Again assuming the camp would be seen as a good the section 5 of the Supply of Goods and Services Act which states ‘In that case there is (subject to subsection (6) below) an implied condition that the goods supplied under the contract are reasonably fit for that purpose, whether or not that is a purpose for which such goods are commonly supplied’ [18] . This applies as the staff were not reasonably fit to teach the students. They were of the same standard as Will and were not qualified to teach.

Overall I think that Will will be able to claim for his personal injury as in consumer contracts no one can exclude statue implied terms, mainly backed up by section 2(1) [19] . He will be able to claim for the damage to his property as even though it was proven that the exclusion clause was reasonable it was overruled by another statute saying that commercial contracts cannot exclude the implied statute, mainly backed up by section 2(2) [20] and schedule 2 [21] and secondly backed up by Section 13 [22] . I think that he would not get a reimbursement as even though there are relevant statutes I do not think that the Glee Camp would be classed as a good to allow the statutes to apply. The Camp is more of a service than a good. Will should receive damages of £11,500 plus costs.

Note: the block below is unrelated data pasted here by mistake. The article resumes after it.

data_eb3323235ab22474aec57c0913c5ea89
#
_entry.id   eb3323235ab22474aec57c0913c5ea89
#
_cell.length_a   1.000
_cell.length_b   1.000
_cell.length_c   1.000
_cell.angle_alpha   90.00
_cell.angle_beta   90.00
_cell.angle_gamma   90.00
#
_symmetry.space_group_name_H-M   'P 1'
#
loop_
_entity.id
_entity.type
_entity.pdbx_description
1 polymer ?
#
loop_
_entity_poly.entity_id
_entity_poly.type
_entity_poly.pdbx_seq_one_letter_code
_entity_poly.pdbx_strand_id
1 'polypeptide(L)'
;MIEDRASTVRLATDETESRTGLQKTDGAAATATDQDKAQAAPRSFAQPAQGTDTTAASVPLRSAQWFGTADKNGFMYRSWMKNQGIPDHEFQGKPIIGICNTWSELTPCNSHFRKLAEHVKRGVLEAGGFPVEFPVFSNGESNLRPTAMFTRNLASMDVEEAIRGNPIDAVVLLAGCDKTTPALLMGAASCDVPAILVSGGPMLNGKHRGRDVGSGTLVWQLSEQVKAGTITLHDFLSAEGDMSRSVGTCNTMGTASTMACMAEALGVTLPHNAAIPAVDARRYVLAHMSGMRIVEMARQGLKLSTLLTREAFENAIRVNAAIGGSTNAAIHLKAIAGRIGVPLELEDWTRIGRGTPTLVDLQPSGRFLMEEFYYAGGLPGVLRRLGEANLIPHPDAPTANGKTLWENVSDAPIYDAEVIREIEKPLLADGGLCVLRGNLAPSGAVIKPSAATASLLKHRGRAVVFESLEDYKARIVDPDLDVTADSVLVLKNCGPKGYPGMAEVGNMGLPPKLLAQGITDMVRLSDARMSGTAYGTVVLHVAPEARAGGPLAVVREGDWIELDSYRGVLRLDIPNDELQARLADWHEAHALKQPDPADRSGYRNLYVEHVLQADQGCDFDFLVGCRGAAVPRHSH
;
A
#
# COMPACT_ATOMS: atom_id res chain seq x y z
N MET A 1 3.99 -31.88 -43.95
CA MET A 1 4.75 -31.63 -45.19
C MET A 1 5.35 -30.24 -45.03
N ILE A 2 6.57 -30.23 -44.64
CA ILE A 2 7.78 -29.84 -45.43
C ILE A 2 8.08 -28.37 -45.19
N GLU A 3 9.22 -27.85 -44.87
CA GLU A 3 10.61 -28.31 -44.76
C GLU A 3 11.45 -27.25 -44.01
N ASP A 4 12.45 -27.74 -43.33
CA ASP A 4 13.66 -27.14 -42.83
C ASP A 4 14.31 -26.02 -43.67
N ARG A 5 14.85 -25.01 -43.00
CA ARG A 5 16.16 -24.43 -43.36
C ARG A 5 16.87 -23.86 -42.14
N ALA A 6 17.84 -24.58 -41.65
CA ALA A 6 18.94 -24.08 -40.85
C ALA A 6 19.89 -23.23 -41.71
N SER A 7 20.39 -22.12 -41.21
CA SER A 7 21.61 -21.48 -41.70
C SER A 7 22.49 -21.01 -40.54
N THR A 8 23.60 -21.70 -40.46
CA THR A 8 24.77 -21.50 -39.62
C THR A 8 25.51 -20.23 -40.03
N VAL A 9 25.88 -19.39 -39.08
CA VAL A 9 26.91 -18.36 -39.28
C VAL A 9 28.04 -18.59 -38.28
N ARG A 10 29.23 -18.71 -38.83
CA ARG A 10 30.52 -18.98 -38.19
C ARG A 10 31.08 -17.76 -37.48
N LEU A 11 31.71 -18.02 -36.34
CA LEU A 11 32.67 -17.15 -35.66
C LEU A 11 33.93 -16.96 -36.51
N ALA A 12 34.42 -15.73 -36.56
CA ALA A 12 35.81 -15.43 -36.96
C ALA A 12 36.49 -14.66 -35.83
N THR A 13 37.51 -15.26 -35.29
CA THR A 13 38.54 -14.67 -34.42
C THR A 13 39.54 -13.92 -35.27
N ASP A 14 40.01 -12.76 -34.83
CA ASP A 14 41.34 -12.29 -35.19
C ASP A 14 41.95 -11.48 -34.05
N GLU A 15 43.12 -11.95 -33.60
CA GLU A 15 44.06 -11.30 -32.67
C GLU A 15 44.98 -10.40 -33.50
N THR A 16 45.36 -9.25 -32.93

Table of Cases

Akerhielm and another v De Mare and Others [1959] 3 All ER 485

Thornton v Shoe Lane Parking Ltd [1971] 1 All ER 686

RW Green Ltd v Cade Bros Farms [1978] 1 Lloyd’s Rep 602

Another v Messenger May Baverstock (a firm) [1990] 1 All ER 1067

Table of Statutes

Unfair Contract Terms Act 1977

Supply of Goods and Services Act 1982